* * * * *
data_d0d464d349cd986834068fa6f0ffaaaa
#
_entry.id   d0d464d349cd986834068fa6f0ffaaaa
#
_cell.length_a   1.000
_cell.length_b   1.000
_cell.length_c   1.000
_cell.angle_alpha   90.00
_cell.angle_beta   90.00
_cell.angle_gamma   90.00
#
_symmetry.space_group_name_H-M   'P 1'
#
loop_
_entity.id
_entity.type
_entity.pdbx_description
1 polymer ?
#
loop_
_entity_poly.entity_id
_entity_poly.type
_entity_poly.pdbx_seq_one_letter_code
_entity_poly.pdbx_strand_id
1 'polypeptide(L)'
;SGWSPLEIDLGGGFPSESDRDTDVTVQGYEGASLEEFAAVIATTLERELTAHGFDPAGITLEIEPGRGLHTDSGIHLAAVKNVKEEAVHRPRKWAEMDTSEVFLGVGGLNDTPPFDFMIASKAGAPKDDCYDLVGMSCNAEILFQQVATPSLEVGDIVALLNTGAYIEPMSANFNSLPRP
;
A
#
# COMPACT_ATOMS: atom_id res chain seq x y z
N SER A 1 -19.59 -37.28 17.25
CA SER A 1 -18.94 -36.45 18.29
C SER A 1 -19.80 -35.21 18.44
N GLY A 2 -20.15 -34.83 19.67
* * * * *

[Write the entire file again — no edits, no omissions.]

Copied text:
data_d0d464d349cd986834068fa6f0ffaaaa
#
_entry.id   d0d464d349cd986834068fa6f0ffaaaa
#
_cell.length_a   1.000
_cell.length_b   1.000
_cell.length_c   1.000
_cell.angle_alpha   90.00
_cell.angle_beta   90.00
_cell.angle_gamma   90.00
#
_symmetry.space_group_name_H-M   'P 1'
#
loop_
_entity.id
_entity.type
_entity.pdbx_description
1 polymer ?
#
loop_
_entity_poly.entity_id
_entity_poly.type
_entity_poly.pdbx_seq_one_letter_code
_entity_poly.pdbx_strand_id
1 'polypeptide(L)'
;SGWSPLEIDLGGGFPSESDRDTDVTVQGYEGASLEEFAAVIATTLERELTAHGFDPAGITLEIEPGRGLHTDSGIHLAAVKNVKEEAVHRPRKWAEMDTSEVFLGVGGLNDTPPFDFMIASKAGAPKDDCYDLVGMSCNAEILFQQVATPSLEVGDIVALLNTGAYIEPMSANFNSLPRP
;
A
#
# COMPACT_ATOMS: atom_id res chain seq x y z
N SER A 1 -19.59 -37.28 17.25
CA SER A 1 -18.94 -36.45 18.29
C SER A 1 -19.80 -35.21 18.44
N GLY A 2 -20.15 -34.83 19.67